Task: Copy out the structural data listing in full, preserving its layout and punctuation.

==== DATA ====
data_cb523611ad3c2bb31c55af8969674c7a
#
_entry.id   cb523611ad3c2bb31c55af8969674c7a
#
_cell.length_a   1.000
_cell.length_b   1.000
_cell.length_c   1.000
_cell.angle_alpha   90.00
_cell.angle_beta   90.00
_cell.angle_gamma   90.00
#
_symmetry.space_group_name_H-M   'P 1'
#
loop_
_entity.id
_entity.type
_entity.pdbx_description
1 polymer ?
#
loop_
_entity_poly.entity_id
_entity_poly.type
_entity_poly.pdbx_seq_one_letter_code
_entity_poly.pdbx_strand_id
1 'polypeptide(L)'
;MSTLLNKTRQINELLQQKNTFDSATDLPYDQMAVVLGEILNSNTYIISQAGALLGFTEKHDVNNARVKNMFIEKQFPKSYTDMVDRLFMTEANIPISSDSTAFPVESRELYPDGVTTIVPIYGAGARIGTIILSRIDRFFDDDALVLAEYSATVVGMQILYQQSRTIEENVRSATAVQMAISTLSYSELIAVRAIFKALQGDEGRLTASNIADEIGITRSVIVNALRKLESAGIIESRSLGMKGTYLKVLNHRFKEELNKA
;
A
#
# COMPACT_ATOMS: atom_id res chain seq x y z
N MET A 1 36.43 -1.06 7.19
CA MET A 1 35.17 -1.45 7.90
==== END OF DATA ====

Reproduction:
data_cb523611ad3c2bb31c55af8969674c7a
#
_entry.id   cb523611ad3c2bb31c55af8969674c7a
#
_cell.length_a   1.000
_cell.length_b   1.000
_cell.length_c   1.000
_cell.angle_alpha   90.00
_cell.angle_beta   90.00
_cell.angle_gamma   90.00
#
_symmetry.space_group_name_H-M   'P 1'
#
loop_
_entity.id
_entity.type
_entity.pdbx_description
1 polymer ?
#
loop_
_entity_poly.entity_id
_entity_poly.type
_entity_poly.pdbx_seq_one_letter_code
_entity_poly.pdbx_strand_id
1 'polypeptide(L)'
;MSTLLNKTRQINELLQQKNTFDSATDLPYDQMAVVLGEILNSNTYIISQAGALLGFTEKHDVNNARVKNMFIEKQFPKSYTDMVDRLFMTEANIPISSDSTAFPVESRELYPDGVTTIVPIYGAGARIGTIILSRIDRFFDDDALVLAEYSATVVGMQILYQQSRTIEENVRSATAVQMAISTLSYSELIAVRAIFKALQGDEGRLTASNIADEIGITRSVIVNALRKLESAGIIESRSLGMKGTYLKVLNHRFKEELNKA
;
A
#
# COMPACT_ATOMS: atom_id res chain seq x y z
N MET A 1 36.43 -1.06 7.19
CA MET A 1 35.17 -1.45 7.90